Resistance Against Unfair Tariff Hikes Grows

Monday 21 April 2008 by Ahmed

Joint press release: Anti-Privitisation Forum, Earthlife Africa Jhb 21st of April 2008

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Earthlife Africa and APF banners on march against Eskom, 23 April 2008

On the 23rd of April 2008, the Anti-Privatisation Forum (APF) and Earthlife Africa Jhb (ELA Jhb) will be joining with other organisations to protest in the streets of Johannesburg against Eskom’s proposed and unjust tariff hikes.

The march will begin at Library Gardens at 10am, moving to City Power (Jorissen Street) and then to Eskom (Smit Street). In addition to this protest in Johannesburg, protests will take place in Pretoria (to DME and NERSA), Durban and Cape Town on the same day.

These events will be preceded by pickets on Tuesday (22nd of April) in Pretoria (DME & NERSA), in Johannesburg (Eskom & DME) and the Vaal (Eskom). All of these pickets will commence at 10:00am, please contact APF Organiser, Silumko Radebe (see below) for more information.

The proposed tariff hikes of 60% in real terms will negatively affect the living standards of poor households and will be at odds with efforts to reduce poverty. Eskom will be placing a burden on consumers who already cannot afford electricity. Despite the government and Eskom’s repeated boasts about electrification, 30% of South Africans are still without electricity. Of the 70% who do have electricity, many poor users are frequently disconnected with users of prepaid meters disconnecting themselves (due to lack of funds to feed the meter). The Free Basic Allocation of 50kWh a month per household is widely regarded to be inadequate; 50kWh doesn’t stretch far between six to eight people.

Social ill will only be increased by the proposed tariff structure. In response to rising electricity prices, many poor consumers will turn towards alternative energy sources such as paraffin, coal, and biomass. This will have enormous financial and social consequences: for example, in 2000, there were 46,000 paraffin fires, 50,000 paraffin burns, and at least 4,000 children died from drinking paraffin. The total cost to the economy of paraffin-related incidents is R100-billion a year. Our children are being physically scarred for life or are dying because Eskom refuses to supply adequate electricity to its poorest and most marginalized citizens. [1]

This move of Eskom’s is surprising and foolhardy. There exists a set of reforms, which if implemented, can alleviate the power crisis and the lack of access crisis that besets this country. They are:

1) A step-block tariff with a free basic allocation of 100kWh per person per month. 2) The opening up of Eskom’s secret contracts with large-scale users and tariff increases on the 25 companies that consume 40% of the electricity generated. 3) The scrapping of subsidised electricity for foreign corporations under the Developmental Electricity Pricing Programme, and in particular, the Alcan contract. 4) The abolition of pre-paid metres. 5) The reorganisation of Eskom within the state so that it operates as an agent of social construction and not as a profit-making business. 6) Investment in renewable energy instead of the costly fossil fuels of coal and uranium. 7) No member of Eskom management shall be paid a bonus.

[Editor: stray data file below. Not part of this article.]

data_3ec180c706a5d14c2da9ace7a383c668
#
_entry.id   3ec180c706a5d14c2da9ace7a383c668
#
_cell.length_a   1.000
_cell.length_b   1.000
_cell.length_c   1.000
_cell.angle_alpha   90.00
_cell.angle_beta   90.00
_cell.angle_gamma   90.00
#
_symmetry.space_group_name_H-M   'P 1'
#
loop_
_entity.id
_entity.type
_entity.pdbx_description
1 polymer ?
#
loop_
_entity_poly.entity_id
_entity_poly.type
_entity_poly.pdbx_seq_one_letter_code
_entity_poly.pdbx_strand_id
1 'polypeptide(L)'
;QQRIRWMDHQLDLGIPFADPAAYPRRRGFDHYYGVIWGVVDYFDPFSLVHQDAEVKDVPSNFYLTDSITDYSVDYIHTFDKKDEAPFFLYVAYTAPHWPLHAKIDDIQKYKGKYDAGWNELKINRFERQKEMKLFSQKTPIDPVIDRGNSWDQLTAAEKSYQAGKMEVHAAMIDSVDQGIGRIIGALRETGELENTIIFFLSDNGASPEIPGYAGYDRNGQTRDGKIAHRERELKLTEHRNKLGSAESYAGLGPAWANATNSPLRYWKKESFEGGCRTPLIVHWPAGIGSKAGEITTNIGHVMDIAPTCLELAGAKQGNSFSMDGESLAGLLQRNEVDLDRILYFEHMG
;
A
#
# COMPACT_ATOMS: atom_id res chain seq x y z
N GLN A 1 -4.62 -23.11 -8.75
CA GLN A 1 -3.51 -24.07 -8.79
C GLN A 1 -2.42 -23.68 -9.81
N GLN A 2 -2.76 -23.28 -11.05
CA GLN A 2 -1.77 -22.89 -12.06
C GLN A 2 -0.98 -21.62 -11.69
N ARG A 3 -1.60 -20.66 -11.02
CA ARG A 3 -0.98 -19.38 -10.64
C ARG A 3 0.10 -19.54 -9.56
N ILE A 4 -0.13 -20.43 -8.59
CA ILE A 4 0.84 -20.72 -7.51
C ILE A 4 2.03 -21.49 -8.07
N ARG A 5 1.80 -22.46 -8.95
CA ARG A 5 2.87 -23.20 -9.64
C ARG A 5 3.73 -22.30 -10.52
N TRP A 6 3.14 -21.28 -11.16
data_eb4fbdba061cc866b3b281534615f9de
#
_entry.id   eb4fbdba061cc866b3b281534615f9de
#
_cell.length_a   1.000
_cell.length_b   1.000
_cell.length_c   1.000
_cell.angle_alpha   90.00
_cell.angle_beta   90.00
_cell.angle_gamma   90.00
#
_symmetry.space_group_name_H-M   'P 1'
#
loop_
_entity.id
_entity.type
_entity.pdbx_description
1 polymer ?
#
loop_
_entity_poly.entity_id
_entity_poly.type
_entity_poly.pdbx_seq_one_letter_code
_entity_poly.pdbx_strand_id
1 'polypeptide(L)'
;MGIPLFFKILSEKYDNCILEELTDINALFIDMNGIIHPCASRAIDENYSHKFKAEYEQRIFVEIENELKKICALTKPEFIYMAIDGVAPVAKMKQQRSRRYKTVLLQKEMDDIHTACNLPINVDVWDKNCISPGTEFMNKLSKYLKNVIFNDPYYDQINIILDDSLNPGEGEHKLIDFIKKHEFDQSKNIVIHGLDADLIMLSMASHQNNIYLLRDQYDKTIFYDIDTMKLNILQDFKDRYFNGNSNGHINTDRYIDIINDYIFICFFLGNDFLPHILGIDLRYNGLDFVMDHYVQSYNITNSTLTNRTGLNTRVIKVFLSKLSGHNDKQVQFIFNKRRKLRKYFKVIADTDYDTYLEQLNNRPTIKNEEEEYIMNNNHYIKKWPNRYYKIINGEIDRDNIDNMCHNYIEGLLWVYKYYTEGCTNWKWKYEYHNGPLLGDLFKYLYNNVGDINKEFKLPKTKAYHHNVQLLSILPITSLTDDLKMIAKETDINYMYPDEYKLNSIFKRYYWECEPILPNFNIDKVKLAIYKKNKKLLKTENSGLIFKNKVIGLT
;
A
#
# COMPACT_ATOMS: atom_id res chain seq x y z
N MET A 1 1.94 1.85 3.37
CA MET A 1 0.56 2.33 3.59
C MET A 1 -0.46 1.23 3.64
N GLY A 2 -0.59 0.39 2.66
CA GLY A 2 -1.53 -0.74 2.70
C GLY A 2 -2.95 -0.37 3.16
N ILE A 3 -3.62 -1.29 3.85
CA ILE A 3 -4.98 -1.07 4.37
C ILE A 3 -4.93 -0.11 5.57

Tristen Taylor, Earthlife Africa Johannesburg’s Energy Policy Officer, states, “As much as electricity tariffs need to increase to address infrastructure maintenance needs, the proposal from Eskom is either vague or at odds with endeavors for poverty eradication. It is of utmost importance that Eskom addresses the issue of access and affordability of electricity supply for indigent users and unless Eskom adequately addresses its electricity-generation strategy that is at the heart of its long-term financial ill health, Eskom’s proposals should be rejected by NERSA.”

APF Organiser, Silumko Radebe, further states that, “The restructuring and preparation for the privatisation of ESKOM has led to the present crisis. Following the dictates of GEAR and ASGISA and the Washington consensus that gave birth to the neoliberal policies, the energy sector was opened to foreign investments through privatisation and deregulation. The motivation for restructuring Eskom was that there is a need to introduce competition into electricity provision. Eskom was, therefore, broken up into its generation, transmission and distribution divisions and corporatised. The current crisis is borne of these efforts to create a power market where scarcity of energy resources ensures a ‘competitive environment’ and profitability for the generators and distributors of electricity. The restructuring of the distribution division set up regional electricity distributors (REDs) that would be financially and organisationally independent of one another and the state. In other words, electricity is treated as a commodity rather than a public service.”

For more information, please contact:

Tristen Taylor
Energy Policy Officer
Earthlife Africa-Johannesburg Branch
Tel: +27 11 339 3662
Fax: +27 11 339 3270
Cell: +27 84 250 2434
Email: tristen AT earthlife.org.za

Silumko Radebe
Anti-Privatisation Forum
Tel: +27 11 333 8334
Cell: +27 72 173 7268
Email: khethokuhle AT gmail.com

[1] groundWork. 2007. “Peak Poison - The elite energy crisis and environmental justice”, pg. 60. Available at http://www.groundwork.org.za/Peak%2...

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